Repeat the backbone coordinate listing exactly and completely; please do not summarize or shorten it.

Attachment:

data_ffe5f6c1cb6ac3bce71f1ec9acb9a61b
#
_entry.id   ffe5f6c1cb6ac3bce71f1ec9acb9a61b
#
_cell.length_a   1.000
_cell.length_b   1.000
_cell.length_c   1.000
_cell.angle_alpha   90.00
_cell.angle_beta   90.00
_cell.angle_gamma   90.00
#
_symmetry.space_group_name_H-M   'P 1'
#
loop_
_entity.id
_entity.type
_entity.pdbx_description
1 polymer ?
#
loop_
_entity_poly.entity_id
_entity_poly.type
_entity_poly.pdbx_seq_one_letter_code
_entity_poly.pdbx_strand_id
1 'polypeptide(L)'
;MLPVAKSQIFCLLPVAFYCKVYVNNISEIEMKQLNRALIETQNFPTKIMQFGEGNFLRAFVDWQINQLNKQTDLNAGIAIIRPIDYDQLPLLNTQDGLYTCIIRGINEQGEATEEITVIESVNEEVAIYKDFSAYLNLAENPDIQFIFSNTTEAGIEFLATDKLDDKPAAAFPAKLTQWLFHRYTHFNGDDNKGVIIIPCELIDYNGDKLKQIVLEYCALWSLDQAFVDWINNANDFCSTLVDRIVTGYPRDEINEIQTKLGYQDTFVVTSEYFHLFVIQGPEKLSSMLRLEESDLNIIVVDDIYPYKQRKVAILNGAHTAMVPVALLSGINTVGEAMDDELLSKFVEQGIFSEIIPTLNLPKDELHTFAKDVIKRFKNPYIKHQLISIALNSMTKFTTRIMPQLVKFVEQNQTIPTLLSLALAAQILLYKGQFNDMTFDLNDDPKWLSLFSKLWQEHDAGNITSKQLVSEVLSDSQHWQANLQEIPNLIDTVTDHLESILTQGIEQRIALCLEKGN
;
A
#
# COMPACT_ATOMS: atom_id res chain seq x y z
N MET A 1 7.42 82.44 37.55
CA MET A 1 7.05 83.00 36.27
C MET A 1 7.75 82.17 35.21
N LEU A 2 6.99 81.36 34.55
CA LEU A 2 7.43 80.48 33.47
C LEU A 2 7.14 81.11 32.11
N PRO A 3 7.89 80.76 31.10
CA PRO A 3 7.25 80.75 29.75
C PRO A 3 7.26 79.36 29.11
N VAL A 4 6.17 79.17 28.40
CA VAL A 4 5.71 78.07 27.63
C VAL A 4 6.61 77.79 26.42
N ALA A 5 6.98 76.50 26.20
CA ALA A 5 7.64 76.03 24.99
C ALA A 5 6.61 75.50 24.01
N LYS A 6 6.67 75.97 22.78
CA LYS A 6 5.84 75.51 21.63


data_ffe5f6c1cb6ac3bce71f1ec9acb9a61b
#
_entry.id   ffe5f6c1cb6ac3bce71f1ec9acb9a61b
#
_cell.length_a   1.000
_cell.length_b   1.000
_cell.length_c   1.000
_cell.angle_alpha   90.00
_cell.angle_beta   90.00
_cell.angle_gamma   90.00
#
_symmetry.space_group_name_H-M   'P 1'
#
loop_
_entity.id
_entity.type
_entity.pdbx_description
1 polymer ?
#
loop_
_entity_poly.entity_id
_entity_poly.type
_entity_poly.pdbx_seq_one_letter_code
_entity_poly.pdbx_strand_id
1 'polypeptide(L)'
;MLPVAKSQIFCLLPVAFYCKVYVNNISEIEMKQLNRALIETQNFPTKIMQFGEGNFLRAFVDWQINQLNKQTDLNAGIAIIRPIDYDQLPLLNTQDGLYTCIIRGINEQGEATEEITVIESVNEEVAIYKDFSAYLNLAENPDIQFIFSNTTEAGIEFLATDKLDDKPAAAFPAKLTQWLFHRYTHFNGDDNKGVIIIPCELIDYNGDKLKQIVLEYCALWSLDQAFVDWINNANDFCSTLVDRIVTGYPRDEINEIQTKLGYQDTFVVTSEYFHLFVIQGPEKLSSMLRLEESDLNIIVVDDIYPYKQRKVAILNGAHTAMVPVALLSGINTVGEAMDDELLSKFVEQGIFSEIIPTLNLPKDELHTFAKDVIKRFKNPYIKHQLISIALNSMTKFTTRIMPQLVKFVEQNQTIPTLLSLALAAQILLYKGQFNDMTFDLNDDPKWLSLFSKLWQEHDAGNITSKQLVSEVLSDSQHWQANLQEIPNLIDTVTDHLESILTQGIEQRIALCLEKGN
;
A
#
# COMPACT_ATOMS: atom_id res chain seq x y z
N MET A 1 7.42 82.44 37.55
CA MET A 1 7.05 83.00 36.27
C MET A 1 7.75 82.17 35.21
N LEU A 2 6.99 81.36 34.55
CA LEU A 2 7.43 80.48 33.47
C LEU A 2 7.14 81.11 32.11
N PRO A 3 7.89 80.76 31.10
CA PRO A 3 7.25 80.75 29.75
C PRO A 3 7.26 79.36 29.11
N VAL A 4 6.17 79.17 28.40
CA VAL A 4 5.71 78.07 27.63
C VAL A 4 6.61 77.79 26.42
N ALA A 5 6.98 76.50 26.20
CA ALA A 5 7.64 76.03 24.99
C ALA A 5 6.61 75.50 24.01
N LYS A 6 6.67 75.97 22.78
CA LYS A 6 5.84 75.51 21.63